Your Story: Jason

Your Story: Jason

Well it was Jan 8 2011, my son Jason was in the ER, 48 hrs. prior with a dx with upper respitory infection and the flu, he was 18 months old.

We were instructed to bring him back in 24-48 hours if he didn’t get better. I will never forget as it was super bowl weekend, he was extremely lethargic and his eyes were rolling back into his head and throwing up. I told my wife we had to take him back in.

We took him to Blanchfield Army Community Hospital, as I live right by Ft. Campbell after my disability separation from the Army. They tried to stick him with an IV on several occasions with no success. They called a female nurse (Michelle) over, who missed her first attempt, but noticed his breathing was irregular, so she had his blood sugar tested. She came back and told us their BG meter only went up to 500 and his was reading “HI”. Bottom line is, he was in DKA, with blood sugars above 1050. Nurse Michelle had explained to us that we were lucky we brought him in when we did because at that point he had less than an hour to live.

Because weather was so bad, the helicopter (med-flight) couldn’t fly that night, so he was transferred to Vanderbilt Children’s Hospital in Nashville TN, via ambulance, in critical condition, where he stayed in ICU for 2 days and an extra night for precautions. Seeing your child laying there in the hospital ICU, in a diabetic coma, hanging on for dear life, hooked up to tubes and wires is the most heart wrenching sight. Neither of us could sleep and were at his side reading to him, singing and praying he pulls through. During that time, my son had an angel watching over him; it was a miracle for what he had gone through, nothing else had happened.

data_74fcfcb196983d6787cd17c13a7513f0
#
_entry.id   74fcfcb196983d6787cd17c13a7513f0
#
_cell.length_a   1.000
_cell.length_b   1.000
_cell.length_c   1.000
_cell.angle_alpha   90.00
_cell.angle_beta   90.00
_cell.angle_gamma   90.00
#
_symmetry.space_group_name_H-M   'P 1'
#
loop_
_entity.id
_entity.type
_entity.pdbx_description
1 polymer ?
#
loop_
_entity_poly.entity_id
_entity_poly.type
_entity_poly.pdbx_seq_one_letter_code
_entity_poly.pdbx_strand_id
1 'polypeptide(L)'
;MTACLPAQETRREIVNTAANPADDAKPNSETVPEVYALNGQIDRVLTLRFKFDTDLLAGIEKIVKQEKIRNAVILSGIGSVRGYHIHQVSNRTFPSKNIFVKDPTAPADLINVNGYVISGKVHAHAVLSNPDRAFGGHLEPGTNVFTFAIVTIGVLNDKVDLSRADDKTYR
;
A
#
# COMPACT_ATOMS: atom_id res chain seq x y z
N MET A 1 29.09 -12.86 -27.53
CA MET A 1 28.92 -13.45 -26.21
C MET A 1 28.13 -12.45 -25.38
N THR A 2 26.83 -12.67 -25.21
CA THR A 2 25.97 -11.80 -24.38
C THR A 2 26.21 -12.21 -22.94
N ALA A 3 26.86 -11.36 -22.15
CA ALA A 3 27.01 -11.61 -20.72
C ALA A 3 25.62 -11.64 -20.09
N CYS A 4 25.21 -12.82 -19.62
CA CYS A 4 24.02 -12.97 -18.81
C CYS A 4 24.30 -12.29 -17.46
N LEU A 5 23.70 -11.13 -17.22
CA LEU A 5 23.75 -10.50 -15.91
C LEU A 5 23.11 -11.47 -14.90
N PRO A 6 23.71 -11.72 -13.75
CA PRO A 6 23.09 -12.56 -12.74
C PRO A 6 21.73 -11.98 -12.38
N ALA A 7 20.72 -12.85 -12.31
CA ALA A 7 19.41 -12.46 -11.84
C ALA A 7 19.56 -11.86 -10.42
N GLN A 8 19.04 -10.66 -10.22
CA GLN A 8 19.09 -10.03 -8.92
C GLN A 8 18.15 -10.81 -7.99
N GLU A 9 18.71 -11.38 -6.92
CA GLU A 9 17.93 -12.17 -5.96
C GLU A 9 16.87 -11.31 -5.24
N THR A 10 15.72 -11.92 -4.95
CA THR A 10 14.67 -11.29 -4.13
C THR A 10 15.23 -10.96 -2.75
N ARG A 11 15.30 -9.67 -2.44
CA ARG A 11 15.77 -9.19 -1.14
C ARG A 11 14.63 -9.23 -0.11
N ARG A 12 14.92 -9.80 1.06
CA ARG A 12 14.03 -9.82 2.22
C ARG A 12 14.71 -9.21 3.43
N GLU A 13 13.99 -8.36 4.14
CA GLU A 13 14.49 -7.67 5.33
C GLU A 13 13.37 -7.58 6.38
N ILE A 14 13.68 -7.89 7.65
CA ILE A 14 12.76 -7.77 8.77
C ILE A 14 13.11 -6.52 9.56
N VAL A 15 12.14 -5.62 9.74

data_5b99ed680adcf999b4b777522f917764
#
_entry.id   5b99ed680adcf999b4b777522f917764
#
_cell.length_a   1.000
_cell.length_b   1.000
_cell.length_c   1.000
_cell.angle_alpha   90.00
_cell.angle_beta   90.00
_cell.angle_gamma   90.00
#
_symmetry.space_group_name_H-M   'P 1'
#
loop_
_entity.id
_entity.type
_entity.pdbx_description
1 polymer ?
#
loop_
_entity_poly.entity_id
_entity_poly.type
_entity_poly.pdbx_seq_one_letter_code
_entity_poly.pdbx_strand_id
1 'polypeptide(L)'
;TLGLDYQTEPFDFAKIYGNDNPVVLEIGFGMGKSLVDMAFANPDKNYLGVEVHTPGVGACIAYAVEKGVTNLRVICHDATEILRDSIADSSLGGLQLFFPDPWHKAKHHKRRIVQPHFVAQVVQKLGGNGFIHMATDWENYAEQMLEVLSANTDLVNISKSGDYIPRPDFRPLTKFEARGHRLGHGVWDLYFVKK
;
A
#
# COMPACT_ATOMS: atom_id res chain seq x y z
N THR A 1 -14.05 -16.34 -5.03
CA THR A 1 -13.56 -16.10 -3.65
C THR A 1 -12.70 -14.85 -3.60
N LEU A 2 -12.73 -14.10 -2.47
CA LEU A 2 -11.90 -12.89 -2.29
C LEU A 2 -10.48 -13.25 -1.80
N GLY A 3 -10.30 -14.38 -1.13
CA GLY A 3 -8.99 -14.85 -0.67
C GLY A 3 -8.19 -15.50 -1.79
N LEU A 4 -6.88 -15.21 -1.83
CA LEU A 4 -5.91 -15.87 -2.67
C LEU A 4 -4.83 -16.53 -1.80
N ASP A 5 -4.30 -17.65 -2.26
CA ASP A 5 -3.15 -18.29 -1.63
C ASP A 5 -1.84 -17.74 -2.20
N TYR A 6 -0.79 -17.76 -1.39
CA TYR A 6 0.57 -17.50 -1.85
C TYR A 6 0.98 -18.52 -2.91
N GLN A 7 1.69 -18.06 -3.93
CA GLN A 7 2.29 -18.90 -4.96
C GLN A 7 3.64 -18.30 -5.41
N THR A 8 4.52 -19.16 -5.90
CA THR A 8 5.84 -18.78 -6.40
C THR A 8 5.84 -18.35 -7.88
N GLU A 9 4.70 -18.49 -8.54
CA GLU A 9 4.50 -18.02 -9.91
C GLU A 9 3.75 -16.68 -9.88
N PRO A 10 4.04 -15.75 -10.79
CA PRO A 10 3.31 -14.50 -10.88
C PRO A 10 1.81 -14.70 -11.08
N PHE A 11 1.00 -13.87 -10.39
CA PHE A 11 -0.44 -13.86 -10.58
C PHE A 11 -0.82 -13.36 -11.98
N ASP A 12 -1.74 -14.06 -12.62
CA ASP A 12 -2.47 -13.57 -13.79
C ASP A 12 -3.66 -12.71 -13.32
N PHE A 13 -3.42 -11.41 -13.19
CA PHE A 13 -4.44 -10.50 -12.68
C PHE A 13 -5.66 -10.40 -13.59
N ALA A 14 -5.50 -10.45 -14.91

It’s been a rollercoaster ride ever since then. He is now 2, and has become combative when it came to injections (4 xs daily) so we just recently started him on insulin pump therapy and so far it’s ok. His numbers are maintaining (100-200) and he is allowed to eat when he wants, not just breakfast, lunch, dinner and 1 snack. Try telling a toddler who doesn’t understand he is sick, looking in to his teary eyes and telling him “no you can’t have anything to eat; you have to wait until meal time”. (Because he was newly dx and on shots, it wasn’t recommended for me to try to give more insulin other than at meal time, he would go too low).

Because Jason’s BG had been going so low for a few weeks, a few days before his 2nd birthday, the result was him having a seizure, which is when his Dr. recommended pumping.

Jason is protective of his pump, and doesn’t want you to touch it, as he knows he needs it. However it makes for difficulty in site changes. My wife blames herself as type 2 runs in both of our families; I try to reassure her that it is not her fault. Some day’s we feel like giving up, but we know we have to be strong for our son. My wife holds this guilt with in and cries herself to sleep at night.

My son likes to play with other kids but it’s hard as other kids are freaked out by diabetes. I also found when he gets really active in play he goes low really quick so we try to limit his play a little, but he gets very upset with that.

One thing I noticed is that when you mention diabetes to people, they always assume you’re talking about type 2, and then they say well it’s your fault, and with proper exercise and eating healthy, it wouldn’t have happened….tell that to my 2 year old T1D.

T1D is different and is nobody’s fault, I just wish everyone else would get it, or when people are talking about diabetes in general, it needs to be clarified.

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